The $35 Ming Dynasty Porcelain Bowl From Connecticut

Ming Dynasty Porcelain Bowl

Proof that precious things are in plain sight just waiting for collectors to find them is the recent story of the fabulous garage sale find of a Ming Dynasty porcelain lotus bud bowl.

The lucky owner who found this precious bowl at a yard sale near New Haven in Connecticut, picked it up for only $35. The same bowl sold at Sotheby’s months later for more than $720,000 (including buyer’s premium).

The owner knew he was onto a good thing the moment he set eyes on the bowl, so he sent photos of it to Sotheby’s to confirm his suspicions. The response was incredible and extraordinary news. This was not only a Ming Dynasty bowl but one of exceptional rarity. Only six other bowls like it survive today, with some on display at the National Palace Museum in Taipei, the British Museum and Victoria & Albert Museum in London.

Yongle Period Porcelain

The 6 ¼-inch bowl is from the Yongle period, dating between 1402-1424. This was a time of great innovation in the art of porcelain. Under the reign of the Yongle Emperor, the fourth son of the founder of the Ming Dynasty, the porcelain kilns of Jingdezhen (the capital of the porcelain trade) were rebuilt to reflect a distinct style and finish.

According to Sotheby's Chinese art expert, Angela McAteer, the Yongle Court turned a utilitarian bowl into a work of art by using innovative techniques, never again replicated by any other dynasty. Porcelain produced after this period was more mass produced with little attention to smoothing out imperfections and defects.

The emperor dedicated a lot of time to porcelain and elevated the Ming reputation and the royal kilns’ status to a place of great renown. No one else in the world could produce porcelain of this quality. He introduced an unctuous silky glaze to a perfectly smooth porcelain body and a proprietary formula for the vibrant blue cobalt colouring. All of these hallmarks can be seen in the yard sale porcelain bowl.

Blue underglaze is a distinctive feature of Yongle porcelain. The type of blue pigment used was called Mohammedan blue (or huihui qing) after its Middle Eastern source, where it was imported. This particular dye comes from the Kashān district of Persia.

An exceptional and rare blue and white 'floral' bowl
Estimate: $300,000-$500,000
Sold: $721,800

The bowl is delicately potted in a classic Chinese lotus bud shape (or lianzi), hence its name, with deep rounded sides and a pointed base resting on a short, narrow foot. It is finely painted in rich tones of cobalt blue accented with characteristic 'heaping and piling'. This is a technique used in the Yongle period of saturating an area with so much pigment it bleeds through the underglaze.

With a medallion at its centre, the pattern is enclosed by a formalized quatrefoil motif that is encircled by a narrow band of alternating stylized florets made of dots and leaves.This is wreathed by elaborate interlocking strapwork, forming heart-shaped petals and a trefoil pattern. The trefoil motif is significant as it shows another Middle Eastern influence, this time of early Khorasan metalwork.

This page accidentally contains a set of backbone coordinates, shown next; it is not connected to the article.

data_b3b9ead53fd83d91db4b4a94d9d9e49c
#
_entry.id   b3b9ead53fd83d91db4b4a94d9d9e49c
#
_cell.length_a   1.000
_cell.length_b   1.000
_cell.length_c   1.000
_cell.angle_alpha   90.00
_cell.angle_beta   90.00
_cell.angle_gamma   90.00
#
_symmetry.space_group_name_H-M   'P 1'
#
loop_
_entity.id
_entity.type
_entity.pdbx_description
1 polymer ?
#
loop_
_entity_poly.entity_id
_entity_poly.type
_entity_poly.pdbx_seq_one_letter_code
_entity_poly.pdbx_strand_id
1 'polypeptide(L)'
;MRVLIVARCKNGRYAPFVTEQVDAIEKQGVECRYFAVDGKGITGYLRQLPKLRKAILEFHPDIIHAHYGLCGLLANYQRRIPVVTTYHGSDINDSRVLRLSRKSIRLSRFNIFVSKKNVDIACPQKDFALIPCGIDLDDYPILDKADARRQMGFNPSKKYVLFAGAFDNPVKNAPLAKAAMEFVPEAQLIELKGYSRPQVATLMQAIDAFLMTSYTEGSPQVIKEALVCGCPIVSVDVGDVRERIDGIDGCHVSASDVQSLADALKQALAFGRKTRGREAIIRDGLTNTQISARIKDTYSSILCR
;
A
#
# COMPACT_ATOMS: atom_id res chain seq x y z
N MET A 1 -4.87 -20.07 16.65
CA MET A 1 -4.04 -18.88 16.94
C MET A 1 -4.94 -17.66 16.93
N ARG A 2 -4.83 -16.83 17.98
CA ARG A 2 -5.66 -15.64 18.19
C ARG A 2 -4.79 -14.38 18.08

Symbolism in Ming Dynasty Pottery

The exterior is painted with four blossoms of lotus, peony, chrysanthemum, and pomegranate flowers, alternating with four emblems of zabao (miscellaneous treasures) including the ingot, double horns, coral branch, and yinyang castanets. All of these features carry deep symbolic meaning:

  • Lotus flower for purity and long life
  • Peony for wealth and power
  • Chrysanthemum for health and longevity
  • Pomegranate flowers for prosperity and fertility
  • Ingot for good luck
  • Double horns (one of the eight treasures) for success and prosperity
  • Coral branch for wisdom and happiness
  • Castanets for good luck and good fortune

Other than these distinctive features, very little is known about the provenance of this Yongle bowl and how it came to be at a yard sale in Connecticut. But it is of historical relevance nonetheless. The floral Ming porcelain bowl was featured in Sotheby’s Asia Week auction in New York and sold for $721,800.

According to Sotheby’s expert Angela McAteer this "result for this exceptionally rare floral bowl, dating to the 15th century, epitomizes the incredible, once-in-a-lifetime discovery stories that we dream about as specialists in the Chinese Art field... it is a reminder that precious works of art remain hidden in plain sight just waiting to be found."

A finely painted blue and white lobed 'fruit and flower' bowl, Xuande period
Estimate: $300,00-$500,00
Sold: $315,000

In the same sale but from a later period was another rare example of Ming porcelain, a finely painted blue and white lobed 'fruit and flower' bowl from the Xuande period (1426-1435). If you compare the two bowls, you can immediately see the difference in style, design and technique. The Xuande bowl shows a much more open design, whereas the Yongle bowl is more intricate and detailed. Even the pigment is richer and darker in the Yongle bowl.

In both these pieces, you see the fruit and floral motif that is common among Chinese porcelain and ripe with spiritual and symbolic meaning. At the centre of the Xuande bowl is a peach tree, the Chinese tree of life. Each bowl shows expert craftsmanship and the perfect balance between weight, symmetry and strength.

It is said that porcelain production reached its peak of perfection during the Xuande period. The emperor had a preference for blue and white pottery and these became famous for their jade-like glaze and simple designs. During this time the imperial kilns were expanded and a huge number of kilns were built to accommodate an ever-growing market in porcelain, producing some 443,500 pieces in just one year.

This particular Xuande fruit and flower bowl sold for $315,000 at Sotheby’s.

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